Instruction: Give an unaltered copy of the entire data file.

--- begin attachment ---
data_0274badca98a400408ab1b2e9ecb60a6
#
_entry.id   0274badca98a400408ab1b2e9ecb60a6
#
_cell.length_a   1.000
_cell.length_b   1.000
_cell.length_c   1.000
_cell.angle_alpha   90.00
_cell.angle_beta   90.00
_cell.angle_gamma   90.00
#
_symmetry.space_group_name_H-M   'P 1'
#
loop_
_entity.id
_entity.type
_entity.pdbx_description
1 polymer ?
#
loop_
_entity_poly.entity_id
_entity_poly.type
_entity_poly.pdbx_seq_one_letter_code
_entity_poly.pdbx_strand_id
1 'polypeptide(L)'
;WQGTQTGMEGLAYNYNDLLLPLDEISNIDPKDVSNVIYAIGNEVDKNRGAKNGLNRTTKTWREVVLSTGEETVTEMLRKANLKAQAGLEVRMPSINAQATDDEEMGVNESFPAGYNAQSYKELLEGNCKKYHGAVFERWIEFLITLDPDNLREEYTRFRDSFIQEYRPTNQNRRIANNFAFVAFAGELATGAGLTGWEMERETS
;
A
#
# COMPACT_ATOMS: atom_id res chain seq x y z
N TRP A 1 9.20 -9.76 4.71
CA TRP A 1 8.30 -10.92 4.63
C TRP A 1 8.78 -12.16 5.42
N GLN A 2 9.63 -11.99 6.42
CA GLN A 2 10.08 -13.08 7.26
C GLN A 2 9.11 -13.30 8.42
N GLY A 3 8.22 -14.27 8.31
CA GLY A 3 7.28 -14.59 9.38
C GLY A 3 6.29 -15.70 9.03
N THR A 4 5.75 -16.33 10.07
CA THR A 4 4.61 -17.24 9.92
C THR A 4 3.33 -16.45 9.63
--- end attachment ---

data_0274badca98a400408ab1b2e9ecb60a6
#
_entry.id   0274badca98a400408ab1b2e9ecb60a6
#
_cell.length_a   1.000
_cell.length_b   1.000
_cell.length_c   1.000
_cell.angle_alpha   90.00
_cell.angle_beta   90.00
_cell.angle_gamma   90.00
#
_symmetry.space_group_name_H-M   'P 1'
#
loop_
_entity.id
_entity.type
_entity.pdbx_description
1 polymer ?
#
loop_
_entity_poly.entity_id
_entity_poly.type
_entity_poly.pdbx_seq_one_letter_code
_entity_poly.pdbx_strand_id
1 'polypeptide(L)'
;WQGTQTGMEGLAYNYNDLLLPLDEISNIDPKDVSNVIYAIGNEVDKNRGAKNGLNRTTKTWREVVLSTGEETVTEMLRKANLKAQAGLEVRMPSINAQATDDEEMGVNESFPAGYNAQSYKELLEGNCKKYHGAVFERWIEFLITLDPDNLREEYTRFRDSFIQEYRPTNQNRRIANNFAFVAFAGELATGAGLTGWEMERETS
;
A
#
# COMPACT_ATOMS: atom_id res chain seq x y z
N TRP A 1 9.20 -9.76 4.71
CA TRP A 1 8.30 -10.92 4.63
C TRP A 1 8.78 -12.16 5.42
N GLN A 2 9.63 -11.99 6.42
CA GLN A 2 10.08 -13.08 7.26
C GLN A 2 9.11 -13.30 8.42
N GLY A 3 8.22 -14.27 8.31
CA GLY A 3 7.28 -14.59 9.38
C GLY A 3 6.29 -15.70 9.03
N THR A 4 5.75 -16.33 10.07
CA THR A 4 4.61 -17.24 9.92
C THR A 4 3.33 -16.45 9.63